AT News Report
KABUL: Kabul administration on Tuesday welcomed Pakistan’s decision to reopen its airspace to civilian flights, nearly five months after it was closed following a standoff with India.
According to a so-called notice to Airmen (NOTAM) by Pakistan Civil Aviation Authority, the Pakistan airspace reopened to Afghanistan and region civil flights.
The airspace restriction was adopted by Pakistan following increased tensions with the India.
Tensions between New Delhi and Islamabad reached peak after Jaish-e-Mohammad claimed responsibility for an attack on February 2019 that killed 40 Indian paramilitary police in Indian controlled Kashmir.
Following the attack, Indian Prime Minister Narendra Modi vowed to respond and take revenge, where few days after the attack India fighter jets crossed into Pakistani territory and bombed an area what the foreign ministry in New Delhi termed it a “non-military pre-emptive action” against armed group Jaish-e-Mohammed.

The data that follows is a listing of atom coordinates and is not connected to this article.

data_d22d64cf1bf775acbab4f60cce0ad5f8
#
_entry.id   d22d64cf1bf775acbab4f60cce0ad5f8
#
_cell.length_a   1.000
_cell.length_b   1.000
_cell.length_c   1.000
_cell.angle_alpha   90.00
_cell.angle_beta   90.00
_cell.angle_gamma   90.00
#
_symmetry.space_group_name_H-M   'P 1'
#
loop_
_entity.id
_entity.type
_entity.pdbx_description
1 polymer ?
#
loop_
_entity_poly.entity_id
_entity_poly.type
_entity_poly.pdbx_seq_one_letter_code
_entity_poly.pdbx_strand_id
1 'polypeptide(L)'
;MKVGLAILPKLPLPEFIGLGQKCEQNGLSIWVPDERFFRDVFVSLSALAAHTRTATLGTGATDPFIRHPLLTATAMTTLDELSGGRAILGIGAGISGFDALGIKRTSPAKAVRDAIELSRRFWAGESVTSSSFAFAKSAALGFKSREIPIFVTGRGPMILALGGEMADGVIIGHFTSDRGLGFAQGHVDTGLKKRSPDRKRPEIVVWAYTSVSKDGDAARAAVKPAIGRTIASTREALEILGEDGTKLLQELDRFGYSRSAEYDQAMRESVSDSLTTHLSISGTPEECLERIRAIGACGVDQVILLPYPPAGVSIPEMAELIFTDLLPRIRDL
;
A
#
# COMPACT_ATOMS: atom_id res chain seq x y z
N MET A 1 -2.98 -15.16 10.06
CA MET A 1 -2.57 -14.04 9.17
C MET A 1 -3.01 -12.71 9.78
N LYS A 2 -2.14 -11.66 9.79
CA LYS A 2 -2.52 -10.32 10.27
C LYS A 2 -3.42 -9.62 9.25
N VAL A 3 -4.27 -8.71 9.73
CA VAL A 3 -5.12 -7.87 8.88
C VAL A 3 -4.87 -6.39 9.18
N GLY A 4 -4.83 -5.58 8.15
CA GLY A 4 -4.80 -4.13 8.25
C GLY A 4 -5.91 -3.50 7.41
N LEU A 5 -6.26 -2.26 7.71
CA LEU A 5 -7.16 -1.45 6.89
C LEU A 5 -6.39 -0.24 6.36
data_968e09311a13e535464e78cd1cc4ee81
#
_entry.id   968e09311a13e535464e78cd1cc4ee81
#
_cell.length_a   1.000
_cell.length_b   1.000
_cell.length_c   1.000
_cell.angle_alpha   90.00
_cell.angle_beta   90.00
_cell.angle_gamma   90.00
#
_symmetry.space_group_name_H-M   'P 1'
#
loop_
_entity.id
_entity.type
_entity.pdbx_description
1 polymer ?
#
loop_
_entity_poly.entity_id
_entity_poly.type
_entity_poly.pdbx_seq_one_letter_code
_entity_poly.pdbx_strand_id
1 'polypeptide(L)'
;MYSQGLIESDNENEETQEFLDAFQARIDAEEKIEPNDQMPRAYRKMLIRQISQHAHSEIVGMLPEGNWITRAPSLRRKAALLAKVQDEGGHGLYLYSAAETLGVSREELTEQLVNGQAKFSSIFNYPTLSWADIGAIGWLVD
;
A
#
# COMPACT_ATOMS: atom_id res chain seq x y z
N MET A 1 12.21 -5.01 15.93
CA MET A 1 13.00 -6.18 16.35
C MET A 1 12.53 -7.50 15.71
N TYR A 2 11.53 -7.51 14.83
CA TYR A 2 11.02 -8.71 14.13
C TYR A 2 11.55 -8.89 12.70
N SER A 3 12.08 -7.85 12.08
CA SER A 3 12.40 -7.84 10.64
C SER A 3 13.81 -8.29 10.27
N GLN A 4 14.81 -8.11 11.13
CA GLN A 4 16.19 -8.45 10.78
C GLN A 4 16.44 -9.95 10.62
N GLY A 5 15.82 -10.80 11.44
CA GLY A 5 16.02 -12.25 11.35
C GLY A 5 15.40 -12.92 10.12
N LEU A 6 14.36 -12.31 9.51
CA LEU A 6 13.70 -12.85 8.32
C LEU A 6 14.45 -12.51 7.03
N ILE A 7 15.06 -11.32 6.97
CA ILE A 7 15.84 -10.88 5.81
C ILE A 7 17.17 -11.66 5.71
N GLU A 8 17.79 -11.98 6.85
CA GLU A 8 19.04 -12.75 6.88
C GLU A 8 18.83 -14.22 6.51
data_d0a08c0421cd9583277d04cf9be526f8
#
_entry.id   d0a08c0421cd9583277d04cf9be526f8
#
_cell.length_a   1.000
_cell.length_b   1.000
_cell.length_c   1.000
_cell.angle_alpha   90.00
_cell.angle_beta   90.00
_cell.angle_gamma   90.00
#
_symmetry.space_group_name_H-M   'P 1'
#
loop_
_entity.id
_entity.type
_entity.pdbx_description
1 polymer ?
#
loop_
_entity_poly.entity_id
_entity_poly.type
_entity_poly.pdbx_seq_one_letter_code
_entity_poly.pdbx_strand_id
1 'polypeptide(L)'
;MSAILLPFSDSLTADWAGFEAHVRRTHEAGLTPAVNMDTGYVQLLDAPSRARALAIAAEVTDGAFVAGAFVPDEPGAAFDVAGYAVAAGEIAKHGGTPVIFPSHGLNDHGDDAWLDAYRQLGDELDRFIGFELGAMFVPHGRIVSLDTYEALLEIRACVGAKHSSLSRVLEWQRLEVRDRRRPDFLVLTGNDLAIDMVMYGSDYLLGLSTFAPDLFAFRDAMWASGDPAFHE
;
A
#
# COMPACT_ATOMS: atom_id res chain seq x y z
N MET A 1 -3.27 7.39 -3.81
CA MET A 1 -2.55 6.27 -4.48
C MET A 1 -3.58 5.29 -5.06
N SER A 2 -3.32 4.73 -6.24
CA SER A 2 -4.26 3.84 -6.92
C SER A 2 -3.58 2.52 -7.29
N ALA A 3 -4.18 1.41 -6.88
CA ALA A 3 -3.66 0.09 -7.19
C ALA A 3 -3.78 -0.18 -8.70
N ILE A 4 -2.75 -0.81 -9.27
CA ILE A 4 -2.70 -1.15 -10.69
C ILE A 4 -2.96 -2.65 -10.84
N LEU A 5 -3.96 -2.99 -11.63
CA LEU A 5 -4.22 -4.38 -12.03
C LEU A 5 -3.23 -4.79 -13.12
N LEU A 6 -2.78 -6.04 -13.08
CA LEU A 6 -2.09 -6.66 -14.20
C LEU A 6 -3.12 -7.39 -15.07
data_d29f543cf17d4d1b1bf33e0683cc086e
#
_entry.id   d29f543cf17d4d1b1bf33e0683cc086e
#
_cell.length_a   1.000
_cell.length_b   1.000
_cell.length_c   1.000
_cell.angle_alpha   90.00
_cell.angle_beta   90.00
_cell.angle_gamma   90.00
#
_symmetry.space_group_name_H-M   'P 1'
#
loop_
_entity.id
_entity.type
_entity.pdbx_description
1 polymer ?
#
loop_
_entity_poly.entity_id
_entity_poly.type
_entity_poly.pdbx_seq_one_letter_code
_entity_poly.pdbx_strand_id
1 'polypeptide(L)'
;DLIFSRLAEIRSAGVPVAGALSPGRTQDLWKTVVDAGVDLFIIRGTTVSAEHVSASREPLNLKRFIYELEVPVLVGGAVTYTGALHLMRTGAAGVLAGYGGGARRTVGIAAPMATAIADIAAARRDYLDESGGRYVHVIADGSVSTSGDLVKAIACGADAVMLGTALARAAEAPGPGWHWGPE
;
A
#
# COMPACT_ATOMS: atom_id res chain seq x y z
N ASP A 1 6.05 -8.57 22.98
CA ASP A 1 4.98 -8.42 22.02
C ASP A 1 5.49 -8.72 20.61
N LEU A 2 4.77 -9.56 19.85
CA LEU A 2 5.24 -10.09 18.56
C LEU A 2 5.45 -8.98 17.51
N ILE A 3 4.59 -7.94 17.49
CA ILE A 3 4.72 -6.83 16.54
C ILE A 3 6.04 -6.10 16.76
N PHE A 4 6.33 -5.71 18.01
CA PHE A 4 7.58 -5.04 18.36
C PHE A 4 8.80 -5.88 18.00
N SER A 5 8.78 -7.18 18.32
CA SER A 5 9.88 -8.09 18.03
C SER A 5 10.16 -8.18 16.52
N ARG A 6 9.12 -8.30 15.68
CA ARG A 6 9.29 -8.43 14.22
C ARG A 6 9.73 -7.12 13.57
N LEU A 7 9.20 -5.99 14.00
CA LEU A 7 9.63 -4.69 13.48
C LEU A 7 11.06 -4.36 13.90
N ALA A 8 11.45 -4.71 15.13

However, this has left Pakistan with no other option but to impose airspace restriction, which negatively affected hundreds of commercial and cargo flights in the region and inflicted millions of doors loses to the region airline companies.
Afghanistan Civil Aviation Authority in a statement has welcomed Pakistan’s decision regarding reopening of the airspace, saying Afghanistan Civil Aviation Authority will be committed to cooperate with all region countries.
“We hope the region flights re-managed through Afghanistan-Pakistan and India”, the statement added. Civil Aviation Authority also expects restoration of Indian flights to Afghanistan.
While, appreciating the leadership of the Afghan government for following the issue seriously, the Aviation Authority said that since now all Kabul-Delhi and Kabul-Mumbai flights will be taken place via eastern route.
On July 3, Indian Civil Aviation Minister Hardeep Singh Puri told his country’s upper house of parliament that the airspace closure had cost Indian airlines more than $80.1m.
The bulk of the losses affected Air India, the national flag carrier, which lost more than $71.65m. Other carriers affected including Indian carriers SpiceJet ($4.48m), IndiGo ($3.66m) and GoAir ($0.3m).